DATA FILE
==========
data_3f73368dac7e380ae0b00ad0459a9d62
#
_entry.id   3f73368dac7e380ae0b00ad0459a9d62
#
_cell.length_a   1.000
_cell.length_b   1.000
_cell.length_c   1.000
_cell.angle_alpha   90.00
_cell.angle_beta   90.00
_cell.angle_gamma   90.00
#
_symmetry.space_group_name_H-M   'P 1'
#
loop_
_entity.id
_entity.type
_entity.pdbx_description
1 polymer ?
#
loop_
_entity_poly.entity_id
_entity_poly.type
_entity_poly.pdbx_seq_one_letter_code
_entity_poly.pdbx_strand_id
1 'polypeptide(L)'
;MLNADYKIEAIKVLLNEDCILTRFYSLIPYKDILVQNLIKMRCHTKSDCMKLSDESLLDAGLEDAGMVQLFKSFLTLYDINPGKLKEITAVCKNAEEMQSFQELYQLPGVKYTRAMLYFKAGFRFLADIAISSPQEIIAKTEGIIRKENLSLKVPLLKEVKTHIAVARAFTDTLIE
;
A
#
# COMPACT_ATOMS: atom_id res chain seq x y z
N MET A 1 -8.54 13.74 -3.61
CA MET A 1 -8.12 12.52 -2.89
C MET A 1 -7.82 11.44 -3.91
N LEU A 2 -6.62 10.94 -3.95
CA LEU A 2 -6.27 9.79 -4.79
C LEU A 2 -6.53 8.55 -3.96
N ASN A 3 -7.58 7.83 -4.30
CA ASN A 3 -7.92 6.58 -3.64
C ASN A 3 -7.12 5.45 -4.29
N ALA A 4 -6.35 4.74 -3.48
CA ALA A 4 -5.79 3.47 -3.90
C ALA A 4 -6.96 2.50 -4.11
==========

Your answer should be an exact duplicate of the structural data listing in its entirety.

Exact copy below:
data_3f73368dac7e380ae0b00ad0459a9d62
#
_entry.id   3f73368dac7e380ae0b00ad0459a9d62
#
_cell.length_a   1.000
_cell.length_b   1.000
_cell.length_c   1.000
_cell.angle_alpha   90.00
_cell.angle_beta   90.00
_cell.angle_gamma   90.00
#
_symmetry.space_group_name_H-M   'P 1'
#
loop_
_entity.id
_entity.type
_entity.pdbx_description
1 polymer ?
#
loop_
_entity_poly.entity_id
_entity_poly.type
_entity_poly.pdbx_seq_one_letter_code
_entity_poly.pdbx_strand_id
1 'polypeptide(L)'
;MLNADYKIEAIKVLLNEDCILTRFYSLIPYKDILVQNLIKMRCHTKSDCMKLSDESLLDAGLEDAGMVQLFKSFLTLYDINPGKLKEITAVCKNAEEMQSFQELYQLPGVKYTRAMLYFKAGFRFLADIAISSPQEIIAKTEGIIRKENLSLKVPLLKEVKTHIAVARAFTDTLIE
;
A
#
# COMPACT_ATOMS: atom_id res chain seq x y z
N MET A 1 -8.54 13.74 -3.61
CA MET A 1 -8.12 12.52 -2.89
C MET A 1 -7.82 11.44 -3.91
N LEU A 2 -6.62 10.94 -3.95
CA LEU A 2 -6.27 9.79 -4.79
C LEU A 2 -6.53 8.55 -3.96
N ASN A 3 -7.58 7.83 -4.30
CA ASN A 3 -7.92 6.58 -3.64
C ASN A 3 -7.12 5.45 -4.29
N ALA A 4 -6.35 4.74 -3.48
CA ALA A 4 -5.79 3.47 -3.90
C ALA A 4 -6.96 2.50 -4.11